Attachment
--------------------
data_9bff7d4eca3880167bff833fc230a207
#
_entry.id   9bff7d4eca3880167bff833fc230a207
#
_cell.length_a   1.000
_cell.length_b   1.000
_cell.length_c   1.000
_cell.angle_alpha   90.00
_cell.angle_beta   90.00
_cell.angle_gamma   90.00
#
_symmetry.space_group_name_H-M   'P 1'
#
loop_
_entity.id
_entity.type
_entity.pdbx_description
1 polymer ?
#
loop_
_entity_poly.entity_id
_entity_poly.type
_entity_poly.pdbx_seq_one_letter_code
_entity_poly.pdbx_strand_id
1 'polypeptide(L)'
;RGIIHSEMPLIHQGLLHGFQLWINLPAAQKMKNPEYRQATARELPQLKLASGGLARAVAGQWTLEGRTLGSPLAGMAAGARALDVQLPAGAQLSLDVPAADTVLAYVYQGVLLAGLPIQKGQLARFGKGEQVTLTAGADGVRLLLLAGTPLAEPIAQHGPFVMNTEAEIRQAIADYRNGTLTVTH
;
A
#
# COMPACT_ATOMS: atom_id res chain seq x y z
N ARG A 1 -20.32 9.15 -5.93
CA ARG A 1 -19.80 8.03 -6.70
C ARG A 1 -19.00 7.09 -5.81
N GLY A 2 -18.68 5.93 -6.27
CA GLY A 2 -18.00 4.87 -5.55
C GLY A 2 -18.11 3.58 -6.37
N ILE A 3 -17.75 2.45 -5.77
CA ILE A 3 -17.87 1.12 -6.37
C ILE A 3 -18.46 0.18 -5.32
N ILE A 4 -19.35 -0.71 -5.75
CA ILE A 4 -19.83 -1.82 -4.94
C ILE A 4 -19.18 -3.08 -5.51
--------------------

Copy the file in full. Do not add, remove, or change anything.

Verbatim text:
data_9bff7d4eca3880167bff833fc230a207
#
_entry.id   9bff7d4eca3880167bff833fc230a207
#
_cell.length_a   1.000
_cell.length_b   1.000
_cell.length_c   1.000
_cell.angle_alpha   90.00
_cell.angle_beta   90.00
_cell.angle_gamma   90.00
#
_symmetry.space_group_name_H-M   'P 1'
#
loop_
_entity.id
_entity.type
_entity.pdbx_description
1 polymer ?
#
loop_
_entity_poly.entity_id
_entity_poly.type
_entity_poly.pdbx_seq_one_letter_code
_entity_poly.pdbx_strand_id
1 'polypeptide(L)'
;RGIIHSEMPLIHQGLLHGFQLWINLPAAQKMKNPEYRQATARELPQLKLASGGLARAVAGQWTLEGRTLGSPLAGMAAGARALDVQLPAGAQLSLDVPAADTVLAYVYQGVLLAGLPIQKGQLARFGKGEQVTLTAGADGVRLLLLAGTPLAEPIAQHGPFVMNTEAEIRQAIADYRNGTLTVTH
;
A
#
# COMPACT_ATOMS: atom_id res chain seq x y z
N ARG A 1 -20.32 9.15 -5.93
CA ARG A 1 -19.80 8.03 -6.70
C ARG A 1 -19.00 7.09 -5.81
N GLY A 2 -18.68 5.93 -6.27
CA GLY A 2 -18.00 4.87 -5.55
C GLY A 2 -18.11 3.58 -6.37
N ILE A 3 -17.75 2.45 -5.77
CA ILE A 3 -17.87 1.12 -6.37
C ILE A 3 -18.46 0.18 -5.32
N ILE A 4 -19.35 -0.71 -5.75
CA ILE A 4 -19.83 -1.82 -4.94
C ILE A 4 -19.18 -3.08 -5.51